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The Slippery Slope

Timestamp: Sunday morning, 6:30AM

Location: Your nearest putting green

You wander onto the freshly cut surface ready to build some confidence for your round. The magic wand emerges from the bag, velcro cover torn off with authority. Three fresh nuggets fall from their shiny cardboard sleeve and plop onto the green. You shuffle them 5 feet from the nearest cup.

You are ready.

The first putt looks mostly straight. Bang! Firmly in the back of the cup (pre-COVID story folks, relax).

Then you slide a foot to the right and the next ball misses low and left. Definitely a pull. Gotta fix that.

Slide over a bit more. Again! Another pull and a devastating lip out.

Must’ve been hit too hard… Or was it that pull again? Maybe I just aimed wrong…

Live Scoreboard

Doubts - A lot

Confidence - Zero

Sound like you hoping that the next change will fix your putting? This doesn’t have to be you.

We’ve all missed short putts during our warm up, but seemingly attribute it to “it’s early” or “it’s just warm up.” In fact, it might not even be your stroke that is shattering your confidence. Or your speed. Or your aim...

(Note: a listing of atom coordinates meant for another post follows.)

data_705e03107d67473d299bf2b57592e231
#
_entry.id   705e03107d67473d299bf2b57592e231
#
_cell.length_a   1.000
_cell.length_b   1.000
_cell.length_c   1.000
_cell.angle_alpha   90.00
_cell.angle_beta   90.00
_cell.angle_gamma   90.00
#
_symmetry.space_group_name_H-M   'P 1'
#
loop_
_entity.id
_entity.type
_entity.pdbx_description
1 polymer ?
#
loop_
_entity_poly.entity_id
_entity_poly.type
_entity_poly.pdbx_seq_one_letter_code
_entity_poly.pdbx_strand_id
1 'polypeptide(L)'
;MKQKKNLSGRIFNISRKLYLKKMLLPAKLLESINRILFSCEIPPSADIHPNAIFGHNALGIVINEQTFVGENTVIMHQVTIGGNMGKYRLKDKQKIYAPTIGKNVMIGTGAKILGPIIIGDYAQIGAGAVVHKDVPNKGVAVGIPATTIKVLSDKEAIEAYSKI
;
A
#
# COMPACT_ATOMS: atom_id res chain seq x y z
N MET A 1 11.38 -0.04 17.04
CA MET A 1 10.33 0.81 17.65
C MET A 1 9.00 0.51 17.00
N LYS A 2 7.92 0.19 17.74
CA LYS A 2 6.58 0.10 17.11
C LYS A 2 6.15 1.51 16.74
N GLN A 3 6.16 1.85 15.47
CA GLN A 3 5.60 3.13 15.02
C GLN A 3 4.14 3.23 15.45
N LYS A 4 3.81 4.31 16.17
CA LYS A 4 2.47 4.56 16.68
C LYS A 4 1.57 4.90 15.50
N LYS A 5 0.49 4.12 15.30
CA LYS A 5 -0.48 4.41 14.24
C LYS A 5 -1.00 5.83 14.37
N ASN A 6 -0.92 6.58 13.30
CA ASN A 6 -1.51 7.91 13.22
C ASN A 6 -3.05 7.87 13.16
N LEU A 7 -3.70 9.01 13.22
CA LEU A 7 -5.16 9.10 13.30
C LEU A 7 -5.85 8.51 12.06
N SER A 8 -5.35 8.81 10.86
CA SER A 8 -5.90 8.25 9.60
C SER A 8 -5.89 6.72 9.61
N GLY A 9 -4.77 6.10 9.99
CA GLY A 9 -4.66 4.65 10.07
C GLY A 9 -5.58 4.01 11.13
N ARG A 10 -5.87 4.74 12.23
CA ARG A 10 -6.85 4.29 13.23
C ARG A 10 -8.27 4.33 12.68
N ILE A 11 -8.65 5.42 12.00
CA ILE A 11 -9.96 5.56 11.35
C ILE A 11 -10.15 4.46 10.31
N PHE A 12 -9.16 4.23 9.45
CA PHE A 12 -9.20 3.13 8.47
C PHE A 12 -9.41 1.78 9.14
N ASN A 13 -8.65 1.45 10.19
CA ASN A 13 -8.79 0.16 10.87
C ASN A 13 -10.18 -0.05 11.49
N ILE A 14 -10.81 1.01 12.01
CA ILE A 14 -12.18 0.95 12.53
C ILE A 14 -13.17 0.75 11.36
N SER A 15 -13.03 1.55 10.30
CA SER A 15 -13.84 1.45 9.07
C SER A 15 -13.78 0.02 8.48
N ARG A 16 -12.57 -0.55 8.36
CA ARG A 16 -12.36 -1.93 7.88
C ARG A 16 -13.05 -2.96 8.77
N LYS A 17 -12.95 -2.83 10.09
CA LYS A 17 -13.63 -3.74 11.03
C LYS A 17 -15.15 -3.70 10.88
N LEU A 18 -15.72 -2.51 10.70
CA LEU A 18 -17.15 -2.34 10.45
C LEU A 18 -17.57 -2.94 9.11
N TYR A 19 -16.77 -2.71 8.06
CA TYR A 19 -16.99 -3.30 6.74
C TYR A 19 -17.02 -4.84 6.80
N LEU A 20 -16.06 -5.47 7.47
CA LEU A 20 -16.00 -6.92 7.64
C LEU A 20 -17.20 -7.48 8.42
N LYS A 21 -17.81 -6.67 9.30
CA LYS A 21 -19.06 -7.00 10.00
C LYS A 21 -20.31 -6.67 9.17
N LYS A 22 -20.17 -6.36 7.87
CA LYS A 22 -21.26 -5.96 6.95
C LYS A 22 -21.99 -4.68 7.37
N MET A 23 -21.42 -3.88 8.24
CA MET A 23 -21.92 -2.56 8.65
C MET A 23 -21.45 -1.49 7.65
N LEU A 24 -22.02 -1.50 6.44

It’s the first thing you need to do before you hit a putt. (Hint: You do it to a book)

Read it.

Poll question! How many of you take the time to read the green when hitting short putts? Bueller? Bueller? Anyone?

Exactly.

And then you start sliding down that slippery slope... You might remember this recent Instagram clip that introduced this idea. It showed us how much a 1% change in slope can change the total break. Check it out in case you missed it.

Slope is one of the Key Concepts that determines how much a putt breaks. If the ground is tilted more, the putt will break more. And that can yield drastically different results. So the first question:

How does the slope change?

Everyone Has an Angle

Let’s take a look at what happens to the slope as you make your way around a cup. For our example, assume the surface is planar. This is a flat, but tilted surface like a pizza box held slightly crooked in your hand.

Now shifting to the overhead view, we’ll treat the cup like the middle of a clock face. Straight up the hill is at 6 o’clock and straight down the hill is at 12 o’clock. If we were to deviate from those positions, let’s say from 6 o’clock to 4 o’clock, we are changing the angle to the cup.